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Mason City Globe Gazette: Friday, May 31, 1946 - Page 1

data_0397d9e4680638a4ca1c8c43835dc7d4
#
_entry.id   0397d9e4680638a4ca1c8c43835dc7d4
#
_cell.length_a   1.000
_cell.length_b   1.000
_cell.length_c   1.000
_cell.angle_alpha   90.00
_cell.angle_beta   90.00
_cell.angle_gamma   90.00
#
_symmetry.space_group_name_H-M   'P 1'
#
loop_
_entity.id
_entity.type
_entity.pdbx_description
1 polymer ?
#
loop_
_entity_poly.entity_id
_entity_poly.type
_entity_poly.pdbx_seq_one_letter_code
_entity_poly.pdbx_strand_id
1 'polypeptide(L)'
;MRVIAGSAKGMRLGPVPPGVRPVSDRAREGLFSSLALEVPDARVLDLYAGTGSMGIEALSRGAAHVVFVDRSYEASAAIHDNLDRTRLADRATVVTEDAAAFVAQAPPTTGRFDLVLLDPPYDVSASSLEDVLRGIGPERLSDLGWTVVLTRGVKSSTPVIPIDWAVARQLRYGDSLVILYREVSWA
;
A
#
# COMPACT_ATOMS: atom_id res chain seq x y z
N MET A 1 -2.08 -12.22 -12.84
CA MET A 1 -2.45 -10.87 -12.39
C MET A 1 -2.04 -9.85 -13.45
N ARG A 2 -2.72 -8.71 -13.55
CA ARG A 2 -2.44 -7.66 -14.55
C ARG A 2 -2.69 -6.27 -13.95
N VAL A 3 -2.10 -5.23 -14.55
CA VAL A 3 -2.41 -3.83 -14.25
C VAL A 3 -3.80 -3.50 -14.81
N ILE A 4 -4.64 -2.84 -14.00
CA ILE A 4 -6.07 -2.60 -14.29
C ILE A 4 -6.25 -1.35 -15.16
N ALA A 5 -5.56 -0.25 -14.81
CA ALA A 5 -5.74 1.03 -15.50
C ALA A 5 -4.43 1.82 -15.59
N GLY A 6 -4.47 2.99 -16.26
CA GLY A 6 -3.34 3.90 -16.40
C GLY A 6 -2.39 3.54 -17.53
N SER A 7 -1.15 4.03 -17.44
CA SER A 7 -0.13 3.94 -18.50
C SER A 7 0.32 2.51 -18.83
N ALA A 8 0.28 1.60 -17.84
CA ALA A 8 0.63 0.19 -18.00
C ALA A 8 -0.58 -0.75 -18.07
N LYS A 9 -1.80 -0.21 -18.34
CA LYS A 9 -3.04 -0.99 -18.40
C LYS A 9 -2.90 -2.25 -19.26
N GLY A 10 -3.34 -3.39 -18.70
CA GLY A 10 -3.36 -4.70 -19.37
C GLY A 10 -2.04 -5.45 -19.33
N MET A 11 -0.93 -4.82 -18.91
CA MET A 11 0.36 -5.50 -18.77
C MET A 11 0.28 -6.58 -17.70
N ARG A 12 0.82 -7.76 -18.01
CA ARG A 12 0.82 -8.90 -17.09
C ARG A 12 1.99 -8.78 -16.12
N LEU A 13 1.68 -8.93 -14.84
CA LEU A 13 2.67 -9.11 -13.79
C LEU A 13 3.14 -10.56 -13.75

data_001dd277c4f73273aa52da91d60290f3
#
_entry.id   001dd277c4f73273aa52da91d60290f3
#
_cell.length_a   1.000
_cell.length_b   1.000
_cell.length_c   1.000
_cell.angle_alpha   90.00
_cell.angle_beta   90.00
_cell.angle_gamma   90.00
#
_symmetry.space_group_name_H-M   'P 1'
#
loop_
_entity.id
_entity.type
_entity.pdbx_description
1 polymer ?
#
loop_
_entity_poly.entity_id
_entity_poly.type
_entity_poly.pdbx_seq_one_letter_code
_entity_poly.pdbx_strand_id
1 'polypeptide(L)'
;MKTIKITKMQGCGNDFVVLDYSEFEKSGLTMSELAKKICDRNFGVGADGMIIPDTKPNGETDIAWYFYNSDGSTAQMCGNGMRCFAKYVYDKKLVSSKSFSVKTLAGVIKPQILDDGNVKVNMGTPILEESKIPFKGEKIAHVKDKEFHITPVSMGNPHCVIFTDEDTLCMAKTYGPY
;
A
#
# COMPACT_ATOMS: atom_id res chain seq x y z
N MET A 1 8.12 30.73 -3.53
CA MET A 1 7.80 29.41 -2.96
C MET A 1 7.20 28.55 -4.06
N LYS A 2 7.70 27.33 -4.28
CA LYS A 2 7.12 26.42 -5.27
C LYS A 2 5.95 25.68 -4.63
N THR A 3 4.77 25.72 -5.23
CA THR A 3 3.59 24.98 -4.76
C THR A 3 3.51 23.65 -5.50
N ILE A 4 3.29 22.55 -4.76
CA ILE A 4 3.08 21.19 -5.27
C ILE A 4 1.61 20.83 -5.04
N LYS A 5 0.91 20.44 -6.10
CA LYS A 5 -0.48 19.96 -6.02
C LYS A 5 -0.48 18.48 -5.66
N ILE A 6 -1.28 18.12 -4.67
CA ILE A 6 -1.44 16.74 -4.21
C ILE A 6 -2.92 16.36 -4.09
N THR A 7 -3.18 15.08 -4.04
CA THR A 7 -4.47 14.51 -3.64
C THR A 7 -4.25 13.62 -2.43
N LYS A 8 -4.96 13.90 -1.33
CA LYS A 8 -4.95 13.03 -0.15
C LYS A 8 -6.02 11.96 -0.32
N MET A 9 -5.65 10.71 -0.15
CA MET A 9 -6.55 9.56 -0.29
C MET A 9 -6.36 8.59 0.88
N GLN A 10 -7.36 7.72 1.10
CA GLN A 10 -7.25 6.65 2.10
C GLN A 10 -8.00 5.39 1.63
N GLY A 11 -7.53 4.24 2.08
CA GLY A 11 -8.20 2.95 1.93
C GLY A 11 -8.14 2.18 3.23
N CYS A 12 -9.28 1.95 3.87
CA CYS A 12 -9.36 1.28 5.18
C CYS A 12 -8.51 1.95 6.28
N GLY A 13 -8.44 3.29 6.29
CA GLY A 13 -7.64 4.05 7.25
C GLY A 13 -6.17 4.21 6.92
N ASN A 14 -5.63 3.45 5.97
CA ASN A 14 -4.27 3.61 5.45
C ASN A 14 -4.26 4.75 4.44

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   Mason City Globe-Gazette (Newspaper) - May 31, 1946, Mason City, Iowa                                NORTH IOWAS DAILY PAPER EDITED FOR THE HOME THE NEWSPAPER THAT MAKES ALL NORTH tOWANS NEIGHBORS Aisodated Press and United Press Full Leased Wirea Five Cenla a Copy MASON CITY IOWA FRIDAY MAY 31 1946 No 20i STETTINIUS WANTS TO QUIT U N Senate Rejects StrikeDraft Bill Curb TAFT TRIES TO LIMIT POWERS OF APPLICATION Truman Stands Pat on Wanting Legislation Passed by Congress Washington The senate beat down Friday on a 45 to 35 vote an attempt by Senator Taft ROhio to limit application of President Trumans emergency la bor legislation to public utilities transportation steel oil and coal This followed by a few hours President Trumans news confer ence statement that he still whole heartedly favors the legislation including the strikerdraft provi sion which the senate has re moved In a sudden change of lineup democrats who have been oppos ing enactment of the measure re joined party regulars to scuttle the Taft proposal on what was almost a strict party vote There democratic opponents ap parently intent on making the leg islation as objectionable as possi ble to its critics furnished the margin by which the Taft amend ment was defeated Voting Taft were most of the republicans and only 3 demo crats Senators ODaniel of Texas Walsh of Massachusetts and Wheel of Montana Majority Leader Barkley Ky opposed the proposal on the ground that disputes affecting the national interest might arise in in dustries not included in those cat egories rTaJt contendedthathisvUst in cluded all those holding potential trouble on a national RAILROAD SHOP is the shop of the C B Q railroad in Creston which was damaged Thursday by a twister that swept through the city At right fore ground is the corner of the Creston Seed company warehouse which was completely de stroyed AP Wirephoto ities for scale The Ohioan told his colleagues that even without the draft provi sion the emergency legislation now before the seriate would give unlimited powers to the president under which he could take over all business in the United States if Tie chose Taft said that under terms of the pending bill the president could declare any and put strikers in jail if they refused to heed court injunctions which the attorney general could obtain Mr Truman told his news con ference he wasasking only power to draft citizens in an emergency Even a sheriff the president remarked can deputize any citi zen to enforce the Jaw He merely wanted authority to deputize experienced men to work for the industries seized by the government Jlr Truman ex plained The presidents assertion at his news conference came after he had declined to comment on a statement by A F Whitney pres ident of the brotherhood of train men that he had signed his po litical death warrant in forcing an end to the railroad strike Mr Truman was emphatic in saying that the senates climina tion of the revision permitting the drafting of strikers in industries seized by the government greatly weakened the pending emergency Creston terrific windstorm accompanied by torrential rain and hail hit Creston Thursday leaving a trail of wrecked houses and business buildings uprooted trees and disrupted communications lines v Several persons were injured none seriously One unofficla estimate placed damage at near Most of the damage occurxed in the north and east sections of this southwestern Iowa city of 8000 and the business district was virtually unhurt J J3ectricVservice andVtelephniie Oiriesiwtrc being tffcslbredFriilsy and trains which hadtieen up for a time by wrecked freight cars were running Many persons were homeless labor legislation Meanwhile President Truman found himself Friday oa a political hot spot He must decide whether to sign the Case labor disputes bill at the risk of incurring labors enmity or to veto it and take the chance of getting no labor legislation at all from congress despite fresh strike threats If he vetoes he has no assur ance the measure vyill not be passed over his opposition A veto if sustained might serve to cool some of the intense labor heat engendered by Mr Trumans drastic temporary strikecurb pro posals Wife Slayer Dies in Electric Chair McAlester Okla Clarence Bingham Tulsa Okla wife slayer died in the state pen itentiary electric chair early Fri day A double execution had been set for Friday but Stanley steen committed suicide Thursday by cutting the veins of his right arm with a razor blade He was sched uled to die for the slaying of a prison guard in 1943 as approximately 100 houses were damaged 15 to 20 so severely they cannot be occupied The wind first hit from the southwest doing relatively little damage then struck again from the northwest a minute later A hard rain preceded the wind and drove most residents indoors which fact was credited by some observers for the light casualties Three switchmen were in a railroad yard shanty which was destroyed They escaped one with a scalp wound another with a sprained wrist and the 3rd shoulder injuries The Chicago Burlington and Quincy estimated its loss at 000 Thirtyfive freight cars were wrecked or damaged and several railroadbuildings were damaged The Union county courthouse constructed in 1888 lost its tow er and the steeple of the As sembly of God chnrch was blown down Roofs on both buildings were partially blown off The leveled a onestory brick building of the Creston Seed company which contained about 15 carloads of wool Fifteen freight cars in the Chicago Bur lington and Quincy railroad yards were derailed Other buildings damaged in cluded the Immaculate Concep tion Catholic church twisted steeple and roof torn up the Sid ney hotel marquee slammed to the sidewjalfc and the Bradley Drug store building cavedin wall Many streets were blocked by the trees which were blown down A recentlyerected monument factory had its tile walls blown down A heavy rain and some hail followed the wind Many win dows were broken and porches of homes were torn off Some garages were flattened Some streets were littered with broken glass and other debris blown down during the storm Warn Truman Against Hard Coal Seizure DEATH TOLL ON MEMORIAL DAY MORE THAN 80 Peak in 4 Day Holiday Is Expected on Sunday Council Predicts 329 By UNITED PRESS Americans observed their first postwar Memorial day in prewar style The same old automobiles sped over the same old highways to bring a return of the peacetime automobile accident and death rate At least 80 persons were kilted in accidents Thursday Half of them died in traffic mishaps Twentyone persons were drown ed The rest died of other causes The national safety council had predicted that 57 persons would be killed in automobile accidents The councils figure included those who would die subsequently of in juries suffered on the holiday The greatest number of motor ists since 1941 swarmed over the highways to begin a 4day week end of travel The safety council said at least 329 persons would die in weekend traffic accidents The peak was expected Sunday night Many persons were injured in accidents Thirty persons many ol them children were injured a1 Chicago when a zoobound street car crashed into the rear of an other trolley California reported the largest number of fatalities with 11 per sons of them in auto 1 mobile accidents uashuiirtgn costly Npaccidental deaths we il strike settied i Stalin Turns Down Visit to United States Washington President Truman announced Friday he in vited Marshall Stalin to visit Washington about 30 days ago but Stalin declined because his doc ors advised him against a long journey At a news conference Mr Tru man said that he asked Stalin to make a social visit here while the Paris conference of foreign min isters was in progress The con ference ended 2 weeks ago It was his 2nd invitation to Stalin to visit Washington the president said The first was made the time of the Potsdam confer ence last summer and refused by Stalin for the same reasons of health Asked whether he had any any plans for seeing Stalin else where Mr Truman replied he had no immediate plans A newsman asked whether this was significant since the answer could mean that negotiations were under way for a TrumanStalin conference sometime in the fu ture Mr Truman said however that his reference to no plans in the immediate future did not mean that there was a plan in the works coal man Friday tackled theproblem presented by the ticup of the an thracite fields with his advisers counseling against seizure of these mines A high official who could not be quoted directly said the ad vice was based on the hope that ihe anthracite industry will short ly agree to terms similarto those in the government contract which ended the soft coal shutdown There xvas the feeling too that he government had more time ieeway in dealing with this dis pute Unlike soft coal only about 20 per cent of the anthracite pro duction goes to industrial use The remainder is used for home heat ing and similar purposes so pro duction stoppage will not he felt widely before cold weather It was expected that some 76008 hard coal miners in the Pennsyl vania fields be made idle by the hard coal tieup which started at midnight but mean while the vanguard of 400000 bi tuminous miners were on their way back to the pits And John L Lewis United Mine Workers chief predicted that volume production of soft coal can be expected by Monday Bituminous operators were keeping quiet about their reaction to ihe contract ivhich cave their employes increase per day acd pay for a 5day week plus a welfare and retirement fund financed by a 5cent royal CHAPLAIN RETURNS James Fleck who is on terminal leave from the army has arrived here Capt Fleck was a chaplain in Worlc war II and served for 18 months in France Belgium Germany Luxemburg and Holland He is a former pastor of the church and Mrs Fleck Baptist and daughters lived in Cresco during his army service lile firstlime on record The state of Washington and Oregon also re parted perfect records for the day Two freak accidents occurred ir Los Angeles A woman was killec when she fell from a witidov wlille watching the first buses ge under way following a city transi strike A man was electrocutec when a powerline which had been snapped by an airplane fell on his automobile Leslie Ann Rose 2 Detroit wa the first child fatality She died o a skull fracture in the same hos pital where her brother had bee born Friday She was injurec when her father Edward 24 fe while carrying her downstairs DROWNED YOUTH STILL MISSING Body Fails to Come Up After 3 Days Search efforts to recove the body of Bobby Fox 13 son o Mr and Mrs Charles wh drowned in the Upper Des Moine river near here were withou avail up morning to a The late boy LEAVES FOR LEPROSARIUM Mrs Hornbostel sits with her husband Major Hans Hombostel in a special car aboard a train which will her to the federal lepro sarium at The major veteran of Bataan and Corregidor will accompany his wife as a special escort AP Wirephoto San Francisco Hans lornbostel 65yearold survivor of the Bataan death march ac companied his wife Gertrude a eprosy patient Friday on a special railway car bound for the fede ral leprosarium at Carville La are aiixions ivgct thqce and getsettled salaTtBef iiiajor as tlifr couple Jeft Sail Francisco Thurs day night He is due for an army release soon and has announced he would spend his remaining years with his wife Mrs Hornbostel has expressed the belief that she contracted the disease while interned by the Jap anese at the Santo Tomas camp in the Philippines Major Hornbostel received Sfiecial percussion to travel on the car which is taking leprosy patients to Carville With them are three public health TRUMAN WONT TAKE REQUEST TO LEAVE POST Stettinius Fails in 3rd Attempt to Quit Government Service Washington R Stettinius Jr has submitted his resignation as this governments representative on the United Na tions security council but Presi dent Trurnan said Friday he will refuse to accept it Mr Truman told a news confer ence both he and Secretary of State Byrnes want Stettinius to remain as the United States dele gate and he believed that Stet tinius would agree to do so It was the third time Stettinius had advised Mr Truman that he was ready to leave government service and return to private life This lime it is understood he has informed the president that he considered his major work in the United Nations accomplished since the organization is now a going concern There have been persistent re ports that Stettinius was not par ticularly pleased with the role of U N representative after Mr Tru man and secretary of State Byrnes made clear that policy was being shaped In Washington rather than by the U N delegate in New York Byrnes also had twice moved in on United Nations meet ings to handle the difficult Iran ian and atomic control issues Mason City Youth 16 Drowns During Swim in Clear Lake Believe Leo Burke Suffered Cramps as hour Friday went down while swimming with 3 compan ions Wednesday afternoon fy on each on ol coal Until the j Volunteers have stationed them operators asrcc to 3 contract ivith selves along the river to watch for Lewis the mines will continue tojthef by the government operators said It was feared by those in charge of the search that the hody may have become caught in debris be neath the water in which case The soft coal was dyand a net has been Eat the foot of the dam a conservative estimate of the cost of contract but they made no official corn agreement or its seemed unhappy ment on the terms They however Government officials estimated that the soft coal cost to con sumers would rise 30 to 35 cents a ton as a result of the contract Privately producers thought it might go to 60 or 75 cents in some operations Author Dies Stamford Conn W Arthur Bartlett Maurice 73 author and a member of an American Relief commission under Herbert Hoover in World war I died Friday TRUMAN TO KEEP SHIPS MOVING Will Use Every Means in Presidents Power Washington resident Truman said Friday he will use every means in his power to keep the ships running in the event of a nationwide maritime strike The president told his news conference he would use the navy the war shipping administration the coast the army as necessary At the same time Mr Truman said the labor controversy in the maritime field looks very dark The administration he added is making all necessary preparations to keep theships going and noth ing will be left undone it may be some time before it comes to the surface Bobby ha3 finished the 8th grade this spring and would have been a freshman at St Cecelias academy in the fall Other children in the Fox fam ily are Mary Alice Kenneth Ruth and Tommy Their father is a barber He Dived Into Lake Leo Bvirke 1G son of Mr and Mrs Joseph Burke 421 Monroe N W drowned while swimming in Clear Lake Thursday after noon the only holiday death re ported in North Iowa during Me morial day lad had gone swimming with 4 companions and was in a boat with Harold Hutchison Jr 807 Adams N W who was un able to swim In a second boat were Jim Hutchison Bob Crowe and John Hayes The 4 boys had been swimming in midlake out from the island for some time when the 3 in the other boat decided that it was too cold and started for shore Leo already was in his boat also but told his companion he was going to take one more dip He dived in Harold told the parents and when he came up said the one word Please Harold held an oar toward him and Leo reached for it but missed it about a foot as he sank He did not reappear and the body had not been recovered Friday noon despite dragging operations from 3 oclock Thursday afternoon until night and again from 3 a m on Friday morning The many vol unteers helping Friday included several of his classmates The 3 boys in the other boat were too far away at the time to be of any help 3Ir Burke re ported Friday He expressed the belief that his boy had suffered cramps since he was a good swim IEO BURKE mer He also said that Harold reported Leo had complained dar ing the week of stomach cramps Leo had just completedthe llth grade at Holy Family high school He was 3 member of the basket ball and baseball teams He is survived by his parents 2 brothers Alfred and James and 3 sisters Mary Jean and Joan and his grandmother Mrs Adtlie Curtis Rockwell He was born at Rockwell Dec 4 1029 and lived there until the family moved here 2 years ago His father is a painter and carpenter Those familiar with Stettinius action in the present case insist however that there are no per sonal difficulties or policy dis agreements in the proposed resig nation Rather Stettinius was said to have advised Mr Truman that hcyslthehhd finished life task during tlie period of initial United NationsOrganization and desired now to return o private life Neither Stettinius nor the white house made any immediate comment Stettinius first secretary of submitted to President Truman immediate ly afler Mr Truman assumed of fice upon the death of President Roosevelt At that time Mr Tru man asked Stettinius to remain as sacretray through the San Francisco conference which wrote the United Nations charter The conference was in session a year ago this spring At the end of the meeting when President Truman visited San Francisco for a final address It was made clear to Stettinius that the president had decided on James F Byrnes as secretary of state Stettlnins then again put forward his resignation as secre tary and Mr Truman asked him to serve as United Nations repre sentative This he did first as a special assistant to the president and later as American member of the security council with the rank of ambassador Recently several new appoint ments to the United States dele gation were made by the presi Bernard Mv Baruch as member of the United Nations atomic commission Ambassador John Winant as member of the economic and social council and Minister Herschel Johnson form er minister to Sweden as deputy to Stettinius The Baruch and Winant ap pointments evidently departed somewhat from the original Stettinius idea that he would be boss of a team of American members of various United Na tions agencies since both TVinant and Baruch deal directly with Washington Strikes Set Back Nations Production for 3 Months Washington new car and new refrigerator were three months farther away from the av j erage American family Friday the government estimates because of the soft coal ticup and other strikes This report on the outlook was Issued by John D Small civilian production administrator who re cently urged that congress pro hibit strikes for six months to let reconversion sprint instead of hobble Despite reconversions Etopand go progress Smalls monthlypro duction survey revealed industry in April set new marks for con sumer goods highs for washing machines mens suits vacuum cleaners and electric irons and postwar records for z dozen other scarce items But this he pointed out oc curred before effects ot the coal strike were felt That stoppage he said cost the country 000 worth of production and the economy will bear the scars for many months to come The pressure toward higher prices also was intensified by ihe coal shutdown according to OPA Administrator Paul A Porter in another statement Issued Thurs day night It has delayed the time in a number ot cases at which price ceilings can safely be removed Porter declared and was ex tremely costly to the stabilization program Even if strikes disappear quick ly from the industrial picture Small foresaw another check to production developing in the closr f ing months of the year when he as full employment for the post said a severe manpower war transition period the CPA age is likely Reporting on strikes during the first 4 months of the year he re ported they had cost more man days than ever before in the countrys hiitory Yet employment climbed In April to 5600000 and the num ber of jobless began to drop for the first time since the wars end Previously unemployment had climbed alon with employment because industry could not absorb men released from the armed forces Should employment rise an other 2500000 this such a rise seems certain ployment will hit the 57000000 mark driiirH in some quarters I administrator predicted There were 3600QO fewer per sons unemployed in April than in March cutting the jobless total to 2335000 Small said but this again was before coal starvation began closing mills and factories Discussing strike effects the CPA chief reported that perish able crops will be lost due to a shortage of both glass containers and tin cans and that important efforts like the veterans housing drive and the famine relief pro gram have been set back serious ly The production of durable goods including automobiles has been set back at least 3 months by the coal strike combined with nthcr strikes his reportsaid 2 SHIPS BRING SOLDIERS HOME San Francisco follow ing North lowans were scheduled to arrive Friday on the Marine Adder T5 Marshall C Nelton Goldftcld T1 ilalc Thompson nrllt T5 SUnlti Wllion Euhcrvllle Due to arrive at New York on the Haverford Victory Friday was the following North lowan ITt Elwln w LAYtnhijtn Ketfcwcll Fete Father Flanagan Rosslarc Harbor Eire County Roscommon Is planning a big celebration for a famous na tive son Father Flanagan of Omahas Boys Town who will arrive early in June It will be his first visit home in more than i 40 yeary Weather Report FORECAST Mason City Cloudy and consider ably cooler with intermittent light rain Friday night and Sat urday Iowa Cloudy and considerably cooler Friday night and Satur day Minnesota Cloudy and very cool Friday night with near freez ing temperatures north Satur day partly cloudy Cooler ex treme south Continued unsea sonably cool north and central Strong northeasterly winds IN MASON CITY GlobeGazette weather statistics for 24 hour period ending at 8 oclock Friday maming Maximum 74 Minimum 48 At 8 a m Friday 62 Precipitation 01 YEAR AGO Maximum 75 Minimum S3